There are no less than 18 officially named Castle Rocks
in Colorado. This one is the highest, at 11,453 feet. It is also the high point of Montrose County
, in western Colorado. It is located on the northern end of the Cimarron Ridge, which connects to Wetterhorn Peak, some 20 miles to the south. That makes Castle Rock a remote member of the San Juans. The Cimarron Ridge forms the eastern boundary of Ouray County and is visible all along the drive from Delta south to Ridgway. Montrose County catches a piece of it, from Castle Rock to the ridge terminus at Buckhorn Lakes.
The summit hides itself well in the trees. From the usual approach, you cannot get a clear view of the summit until you are standing on it. How did this shy Castle Rock get its name? It looks nothing like a castle when you are standing on it. The decrepit structures on the summit resemble a hen house, but not a castle. It has virtually no prominence from the normal vantage point, that is, from the west. It must look like a castle from the east, but I can't prove it.
Castle Rock's north ridge includes a minor sub-summit named Storm King. Storm King is 0.5 miles north, and only 40 feet lower than Castle Rock's true summit. The normal route takes you right over the top of Storm King, but even from there you cannot see Castle Rock.
From Montrose, drive 13 miles south on U.S. Highway 550 to Buckhorn Road, which turns off at Colona, just past the Montrose/Ouray county line. From the turnoff, follow Buckhorn Road 11.3 miles east to the large red sign marking the entrance of Buckhorn Lakes park. The first 4 miles are paved. Then it gets washboarded, and steep in places. The road rises through the classic series of bio zones: pinyon-juniper, scrub oak, aspen. If your passenger car makes it to the Buckhorn Lakes park entrance at mile 11.3 in one piece, congratulations! But don't push your luck; park there. If you have 4WD and can navigate steep, muddy inclines, proceed on four wheels. Measure 1.3 miles past the entrance sign, to a side road that heads south. Both the main road and side road are steep at this point. There is room to park at the bottom of the hill just below this juncture.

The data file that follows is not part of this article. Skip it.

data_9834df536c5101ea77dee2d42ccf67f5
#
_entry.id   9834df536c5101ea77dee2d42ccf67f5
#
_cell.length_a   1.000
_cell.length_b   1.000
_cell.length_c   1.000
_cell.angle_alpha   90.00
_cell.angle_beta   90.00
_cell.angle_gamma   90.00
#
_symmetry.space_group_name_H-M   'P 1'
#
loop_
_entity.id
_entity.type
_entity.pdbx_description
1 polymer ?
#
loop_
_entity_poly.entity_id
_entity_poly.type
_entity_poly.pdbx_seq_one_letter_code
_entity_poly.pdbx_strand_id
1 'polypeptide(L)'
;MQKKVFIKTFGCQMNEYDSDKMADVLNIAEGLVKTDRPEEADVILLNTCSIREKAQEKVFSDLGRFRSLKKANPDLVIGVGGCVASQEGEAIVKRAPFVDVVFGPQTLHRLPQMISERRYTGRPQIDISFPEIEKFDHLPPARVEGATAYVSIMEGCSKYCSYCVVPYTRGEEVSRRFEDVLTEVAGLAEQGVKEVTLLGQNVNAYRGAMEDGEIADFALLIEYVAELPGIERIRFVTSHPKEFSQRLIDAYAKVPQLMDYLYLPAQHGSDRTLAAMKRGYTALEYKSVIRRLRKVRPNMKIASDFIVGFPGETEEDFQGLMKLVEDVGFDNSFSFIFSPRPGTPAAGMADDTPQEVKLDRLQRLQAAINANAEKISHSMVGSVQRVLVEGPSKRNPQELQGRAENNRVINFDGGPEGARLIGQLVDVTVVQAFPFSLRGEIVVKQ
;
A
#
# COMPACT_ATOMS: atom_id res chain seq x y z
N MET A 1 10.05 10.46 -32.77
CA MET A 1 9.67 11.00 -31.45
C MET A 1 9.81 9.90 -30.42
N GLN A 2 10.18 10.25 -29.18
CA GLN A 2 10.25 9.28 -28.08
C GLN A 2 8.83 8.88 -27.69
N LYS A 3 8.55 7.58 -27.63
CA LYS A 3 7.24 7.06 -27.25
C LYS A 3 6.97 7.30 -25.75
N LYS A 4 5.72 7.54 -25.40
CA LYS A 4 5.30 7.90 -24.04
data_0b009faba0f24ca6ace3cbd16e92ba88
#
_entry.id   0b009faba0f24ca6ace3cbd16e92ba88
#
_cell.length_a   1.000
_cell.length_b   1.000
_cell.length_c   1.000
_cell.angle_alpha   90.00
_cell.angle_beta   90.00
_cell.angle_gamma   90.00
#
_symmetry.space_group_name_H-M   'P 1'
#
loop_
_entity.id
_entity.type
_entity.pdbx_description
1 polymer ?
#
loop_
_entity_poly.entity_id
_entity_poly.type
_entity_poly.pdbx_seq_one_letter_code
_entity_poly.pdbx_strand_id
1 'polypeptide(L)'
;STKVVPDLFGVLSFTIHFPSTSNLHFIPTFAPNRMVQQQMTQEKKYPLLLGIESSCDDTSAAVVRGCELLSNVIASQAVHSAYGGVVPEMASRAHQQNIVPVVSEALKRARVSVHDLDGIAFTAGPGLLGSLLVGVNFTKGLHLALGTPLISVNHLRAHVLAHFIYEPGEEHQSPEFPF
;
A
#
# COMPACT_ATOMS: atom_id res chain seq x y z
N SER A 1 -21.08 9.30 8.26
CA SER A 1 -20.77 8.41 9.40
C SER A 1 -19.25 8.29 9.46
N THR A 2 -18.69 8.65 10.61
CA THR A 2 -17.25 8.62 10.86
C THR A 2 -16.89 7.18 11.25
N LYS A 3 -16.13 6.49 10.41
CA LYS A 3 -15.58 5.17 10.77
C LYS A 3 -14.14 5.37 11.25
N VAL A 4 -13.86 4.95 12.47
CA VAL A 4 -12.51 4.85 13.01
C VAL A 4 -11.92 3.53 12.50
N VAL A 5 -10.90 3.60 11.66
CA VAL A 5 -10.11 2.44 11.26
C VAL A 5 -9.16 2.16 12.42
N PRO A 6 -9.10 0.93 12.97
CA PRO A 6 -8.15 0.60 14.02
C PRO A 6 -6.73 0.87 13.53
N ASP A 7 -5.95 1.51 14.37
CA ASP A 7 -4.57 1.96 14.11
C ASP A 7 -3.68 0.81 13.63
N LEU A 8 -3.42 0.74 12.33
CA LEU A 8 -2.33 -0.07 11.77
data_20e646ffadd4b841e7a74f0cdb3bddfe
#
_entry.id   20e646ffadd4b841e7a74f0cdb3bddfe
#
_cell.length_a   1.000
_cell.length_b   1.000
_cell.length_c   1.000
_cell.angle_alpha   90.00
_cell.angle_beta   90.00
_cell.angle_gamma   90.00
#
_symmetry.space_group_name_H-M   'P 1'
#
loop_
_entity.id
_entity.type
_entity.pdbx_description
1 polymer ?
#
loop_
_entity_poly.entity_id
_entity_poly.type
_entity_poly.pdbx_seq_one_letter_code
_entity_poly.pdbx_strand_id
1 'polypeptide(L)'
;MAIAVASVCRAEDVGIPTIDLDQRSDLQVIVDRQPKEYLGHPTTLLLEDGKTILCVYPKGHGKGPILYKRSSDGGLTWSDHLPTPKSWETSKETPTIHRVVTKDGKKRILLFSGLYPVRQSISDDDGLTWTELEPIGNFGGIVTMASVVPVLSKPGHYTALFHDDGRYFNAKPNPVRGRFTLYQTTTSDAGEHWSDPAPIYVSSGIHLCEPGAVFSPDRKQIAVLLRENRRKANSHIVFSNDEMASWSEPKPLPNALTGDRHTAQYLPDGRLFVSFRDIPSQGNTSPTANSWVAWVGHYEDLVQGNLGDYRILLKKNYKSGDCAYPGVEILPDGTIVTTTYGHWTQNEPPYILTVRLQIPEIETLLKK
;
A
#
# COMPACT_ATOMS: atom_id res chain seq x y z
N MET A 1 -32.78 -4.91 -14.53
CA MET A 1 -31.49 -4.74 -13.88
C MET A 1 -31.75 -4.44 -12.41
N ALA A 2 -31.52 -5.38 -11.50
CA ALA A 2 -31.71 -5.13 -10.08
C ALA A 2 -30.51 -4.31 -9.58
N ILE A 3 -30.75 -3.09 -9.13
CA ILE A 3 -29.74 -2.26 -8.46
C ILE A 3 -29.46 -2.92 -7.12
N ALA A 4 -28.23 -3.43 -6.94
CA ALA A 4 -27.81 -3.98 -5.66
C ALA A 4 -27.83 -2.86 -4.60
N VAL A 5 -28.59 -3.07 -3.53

If the side road has been cleared of fallen trees, you may be able to drive a little farther.
Getting there in the winter or early spring would be problematic. There don't appear to be any permanent residences on the last 5 miles of the road, so don't expect a plowed thoroughfare. The road inside Buckhorn Lakes park is mostly shaded and the area collects water, so the park may not be accessible by vehicle until late June (my speculation, not observed facts).
Red Tape, Camping
The City of Montrose offers free camping and beautiful scenery at the Buckhorn Lakes park.
The road leading up to the park is surrounded by private land. The road itself is privately owned. No camping, hunting, or other forms of recreation will be tolerated, according to posted signs. The Buckhorn Lakes are public, however, and the entire route is on public (BLM) land. ATVs are permitted on the back roads. The actual summit is recorded as county property.
Views from Castle Rock
Castle Rock itself is not particularly scenic. Most of the time you cannot see it. But the views to the east, west, and south are spectacular, especially in their yellow autumn hues, or with a fresh coating of snow.
Detailed weather forecast
for this area, courtesy of the National Weather Service.
A Climber.org Trip Report. Leon Peak and Castle Rock in a day.
Montrose County profile